Kirkus Reviews

Mr. Duck enjoys his solitude and his schedule. 6:00: stretch. 7:00: fluff feathers. 8:01: "glide across the perfectly still water"...until one day cattails obscure the "NO" in his "NO VISITORS WELCOME" sign, and Pig cannonballs in for some fun. "Mr. Duck sputtered. He muttered. He tail-a-fluttered." Pig doesn't get the message. Before Duck can really state his case, Cow dives in for some synchronized water ballet. Mr. Duck tries to let them know just how he feels about the intrusion, but they're joined by Goat, Sheep, Horse, Mouse, Chicken and ten chicks! "[T]he peace and quiet? It. Was. Gone." Mr. Duck snaps, and they finally get it. But after everyone leaves, the quiet eventually gets to him, so he comes up with a plan to save his alone time and still have fun with new friends. Sauer's dour and disciplined duck and his rhyming hissy fits will most definitely entertain. Mack's furry and feathered wide-eyed animals rendered in ebullient acrylic are a great match for this fine farmyard fable. (Picture book. 4-8)

Product Details

ISBN-13:
9781442431218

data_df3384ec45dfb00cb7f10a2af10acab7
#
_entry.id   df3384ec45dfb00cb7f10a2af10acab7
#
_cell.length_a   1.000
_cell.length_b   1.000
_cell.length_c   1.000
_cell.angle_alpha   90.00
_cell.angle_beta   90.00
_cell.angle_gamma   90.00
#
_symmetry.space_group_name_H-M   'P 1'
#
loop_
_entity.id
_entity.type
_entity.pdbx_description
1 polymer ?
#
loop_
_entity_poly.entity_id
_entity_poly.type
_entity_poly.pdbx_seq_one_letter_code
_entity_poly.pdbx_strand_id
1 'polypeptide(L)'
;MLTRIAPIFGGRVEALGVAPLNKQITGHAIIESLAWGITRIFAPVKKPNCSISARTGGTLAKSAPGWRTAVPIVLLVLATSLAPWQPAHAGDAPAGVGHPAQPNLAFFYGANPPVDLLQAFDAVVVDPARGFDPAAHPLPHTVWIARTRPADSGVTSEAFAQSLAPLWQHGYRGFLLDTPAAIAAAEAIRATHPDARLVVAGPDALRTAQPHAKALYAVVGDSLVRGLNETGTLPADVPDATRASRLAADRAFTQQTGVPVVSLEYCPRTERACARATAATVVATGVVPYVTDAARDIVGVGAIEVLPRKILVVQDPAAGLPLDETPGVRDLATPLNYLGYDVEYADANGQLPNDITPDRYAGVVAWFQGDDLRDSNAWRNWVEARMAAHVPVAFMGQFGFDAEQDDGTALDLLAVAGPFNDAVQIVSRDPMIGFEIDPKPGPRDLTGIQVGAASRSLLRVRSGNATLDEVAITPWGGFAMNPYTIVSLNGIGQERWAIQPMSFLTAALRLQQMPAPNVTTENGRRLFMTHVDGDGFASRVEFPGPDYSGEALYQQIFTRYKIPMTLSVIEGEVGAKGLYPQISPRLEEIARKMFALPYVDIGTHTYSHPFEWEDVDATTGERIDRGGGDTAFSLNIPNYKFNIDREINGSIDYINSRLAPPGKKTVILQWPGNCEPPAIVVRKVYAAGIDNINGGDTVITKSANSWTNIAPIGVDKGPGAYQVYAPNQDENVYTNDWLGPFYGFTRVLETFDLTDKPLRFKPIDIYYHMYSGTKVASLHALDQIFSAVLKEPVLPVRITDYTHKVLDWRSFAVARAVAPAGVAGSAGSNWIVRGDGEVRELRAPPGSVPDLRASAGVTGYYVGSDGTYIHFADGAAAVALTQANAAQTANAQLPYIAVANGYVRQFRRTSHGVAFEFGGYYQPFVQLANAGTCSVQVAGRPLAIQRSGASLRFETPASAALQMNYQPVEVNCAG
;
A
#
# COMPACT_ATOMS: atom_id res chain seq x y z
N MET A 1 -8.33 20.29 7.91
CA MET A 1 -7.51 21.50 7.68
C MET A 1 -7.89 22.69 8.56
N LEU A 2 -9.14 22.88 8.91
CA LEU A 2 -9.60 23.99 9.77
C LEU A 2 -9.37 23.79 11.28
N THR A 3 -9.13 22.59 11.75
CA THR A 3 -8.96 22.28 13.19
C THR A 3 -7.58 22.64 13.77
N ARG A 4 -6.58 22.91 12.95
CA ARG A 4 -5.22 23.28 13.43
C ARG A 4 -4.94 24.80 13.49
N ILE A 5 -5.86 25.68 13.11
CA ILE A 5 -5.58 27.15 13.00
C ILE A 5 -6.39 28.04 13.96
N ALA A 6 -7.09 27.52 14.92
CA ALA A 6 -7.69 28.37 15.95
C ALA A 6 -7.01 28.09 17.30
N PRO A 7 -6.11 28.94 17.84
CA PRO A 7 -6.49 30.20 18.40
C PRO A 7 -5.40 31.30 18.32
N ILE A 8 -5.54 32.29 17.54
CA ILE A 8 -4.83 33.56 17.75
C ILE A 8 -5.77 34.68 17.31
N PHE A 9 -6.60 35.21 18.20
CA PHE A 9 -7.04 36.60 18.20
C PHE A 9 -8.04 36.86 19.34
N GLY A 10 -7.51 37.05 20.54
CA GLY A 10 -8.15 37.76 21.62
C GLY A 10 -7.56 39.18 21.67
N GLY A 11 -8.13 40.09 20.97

Publisher:
Simon & Schuster/Paula Wiseman Books
Publication date:
02/01/2011
Sold by:
SIMON & SCHUSTER
Format:
NOOK Book
Pages:
32
File size:
21 MB
Note:
This product may take a few minutes to download.
Age Range:
4 - 8 Years

Meet the Author

Tammi Sauer is the author of Mr. Duck Means Business, Mostly Monsterly, Chicken Dance, Cowboy Camp, and other books. She has worked as both a teacher and library media specialist. She lives in Oklahoma with her husband and two children. Visit her at TammiSauer.com.
Jeff Mack has illustrated six books in the Bunnicula and Friends series.
He is also the illustrator of several popular picture books, such as Rub-a-Dub Sub, We're Rabbits!, and Starry Safari. Jeff lives in Easthampton, Massachusetts. Visit him on the Web at www.JeffMack.com.

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Mr. Duck Means Business 5 out of 5 based on 0 ratings. 1 reviews.
ReadingRoom More than 1 year ago
This book is delightful. The text is engaging and the illustrations are adorable. Mr. Ducks learns a great lesson and so will your own little ones. It is sure to become a family favorite...it is in my house!